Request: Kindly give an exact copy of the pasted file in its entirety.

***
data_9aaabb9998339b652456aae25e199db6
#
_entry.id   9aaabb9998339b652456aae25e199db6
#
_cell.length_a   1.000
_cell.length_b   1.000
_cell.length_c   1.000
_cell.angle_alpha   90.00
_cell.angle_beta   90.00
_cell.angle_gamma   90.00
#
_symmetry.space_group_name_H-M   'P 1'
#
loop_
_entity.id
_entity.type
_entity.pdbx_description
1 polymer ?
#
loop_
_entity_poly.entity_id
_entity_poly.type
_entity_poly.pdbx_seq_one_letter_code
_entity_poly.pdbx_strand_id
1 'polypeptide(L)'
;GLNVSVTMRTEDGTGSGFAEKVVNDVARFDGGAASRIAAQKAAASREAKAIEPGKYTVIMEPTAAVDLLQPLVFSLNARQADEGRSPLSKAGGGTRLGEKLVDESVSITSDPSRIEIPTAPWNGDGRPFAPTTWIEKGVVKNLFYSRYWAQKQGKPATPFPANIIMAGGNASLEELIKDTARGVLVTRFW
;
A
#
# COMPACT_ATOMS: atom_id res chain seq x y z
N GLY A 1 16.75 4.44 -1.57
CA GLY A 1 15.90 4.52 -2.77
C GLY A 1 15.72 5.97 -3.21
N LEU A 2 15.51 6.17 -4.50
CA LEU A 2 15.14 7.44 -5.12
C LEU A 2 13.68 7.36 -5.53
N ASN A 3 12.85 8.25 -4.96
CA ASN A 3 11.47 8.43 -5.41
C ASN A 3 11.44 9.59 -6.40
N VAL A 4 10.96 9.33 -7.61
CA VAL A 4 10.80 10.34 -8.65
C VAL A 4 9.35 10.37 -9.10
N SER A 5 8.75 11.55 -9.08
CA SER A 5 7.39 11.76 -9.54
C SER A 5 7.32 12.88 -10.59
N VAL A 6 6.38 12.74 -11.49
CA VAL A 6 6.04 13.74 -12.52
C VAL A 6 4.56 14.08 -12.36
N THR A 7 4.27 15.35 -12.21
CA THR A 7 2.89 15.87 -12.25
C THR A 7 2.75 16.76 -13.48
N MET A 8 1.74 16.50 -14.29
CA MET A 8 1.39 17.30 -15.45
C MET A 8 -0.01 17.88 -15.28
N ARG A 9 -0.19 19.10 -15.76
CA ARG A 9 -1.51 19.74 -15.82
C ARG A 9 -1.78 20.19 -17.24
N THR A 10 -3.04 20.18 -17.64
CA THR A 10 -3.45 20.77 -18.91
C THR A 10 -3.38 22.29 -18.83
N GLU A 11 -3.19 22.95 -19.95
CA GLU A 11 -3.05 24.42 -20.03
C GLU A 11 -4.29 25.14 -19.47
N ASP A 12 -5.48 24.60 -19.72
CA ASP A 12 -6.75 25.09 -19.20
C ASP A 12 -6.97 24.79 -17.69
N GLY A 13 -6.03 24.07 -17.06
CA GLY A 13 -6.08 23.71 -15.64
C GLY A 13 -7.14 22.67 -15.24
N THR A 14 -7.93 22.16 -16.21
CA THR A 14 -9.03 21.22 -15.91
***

data_9aaabb9998339b652456aae25e199db6
#
_entry.id   9aaabb9998339b652456aae25e199db6
#
_cell.length_a   1.000
_cell.length_b   1.000
_cell.length_c   1.000
_cell.angle_alpha   90.00
_cell.angle_beta   90.00
_cell.angle_gamma   90.00
#
_symmetry.space_group_name_H-M   'P 1'
#
loop_
_entity.id
_entity.type
_entity.pdbx_description
1 polymer ?
#
loop_
_entity_poly.entity_id
_entity_poly.type
_entity_poly.pdbx_seq_one_letter_code
_entity_poly.pdbx_strand_id
1 'polypeptide(L)'
;GLNVSVTMRTEDGTGSGFAEKVVNDVARFDGGAASRIAAQKAAASREAKAIEPGKYTVIMEPTAAVDLLQPLVFSLNARQADEGRSPLSKAGGGTRLGEKLVDESVSITSDPSRIEIPTAPWNGDGRPFAPTTWIEKGVVKNLFYSRYWAQKQGKPATPFPANIIMAGGNASLEELIKDTARGVLVTRFW
;
A
#
# COMPACT_ATOMS: atom_id res chain seq x y z
N GLY A 1 16.75 4.44 -1.57
CA GLY A 1 15.90 4.52 -2.77
C GLY A 1 15.72 5.97 -3.21
N LEU A 2 15.51 6.17 -4.50
CA LEU A 2 15.14 7.44 -5.12
C LEU A 2 13.68 7.36 -5.53
N ASN A 3 12.85 8.25 -4.96
CA ASN A 3 11.47 8.43 -5.41
C ASN A 3 11.44 9.59 -6.40
N VAL A 4 10.96 9.33 -7.61
CA VAL A 4 10.80 10.34 -8.65
C VAL A 4 9.35 10.37 -9.10
N SER A 5 8.75 11.55 -9.08
CA SER A 5 7.39 11.76 -9.54
C SER A 5 7.32 12.88 -10.59
N VAL A 6 6.38 12.74 -11.49
CA VAL A 6 6.04 13.74 -12.52
C VAL A 6 4.56 14.08 -12.36
N THR A 7 4.27 15.35 -12.21
CA THR A 7 2.89 15.87 -12.25
C THR A 7 2.75 16.76 -13.48
N MET A 8 1.74 16.50 -14.29
CA MET A 8 1.39 17.30 -15.45
C MET A 8 -0.01 17.88 -15.28
N ARG A 9 -0.19 19.10 -15.76
CA ARG A 9 -1.51 19.74 -15.82
C ARG A 9 -1.78 20.19 -17.24
N THR A 10 -3.04 20.18 -17.64
CA THR A 10 -3.45 20.77 -18.91
C THR A 10 -3.38 22.29 -18.83
N GLU A 11 -3.19 22.95 -19.95
CA GLU A 11 -3.05 24.42 -20.03
C GLU A 11 -4.29 25.14 -19.47
N ASP A 12 -5.48 24.60 -19.72
CA ASP A 12 -6.75 25.09 -19.20
C ASP A 12 -6.97 24.79 -17.69
N GLY A 13 -6.03 24.07 -17.06
CA GLY A 13 -6.08 23.71 -15.64
C GLY A 13 -7.14 22.67 -15.24
N THR A 14 -7.93 22.16 -16.21
CA THR A 14 -9.03 21.22 -15.91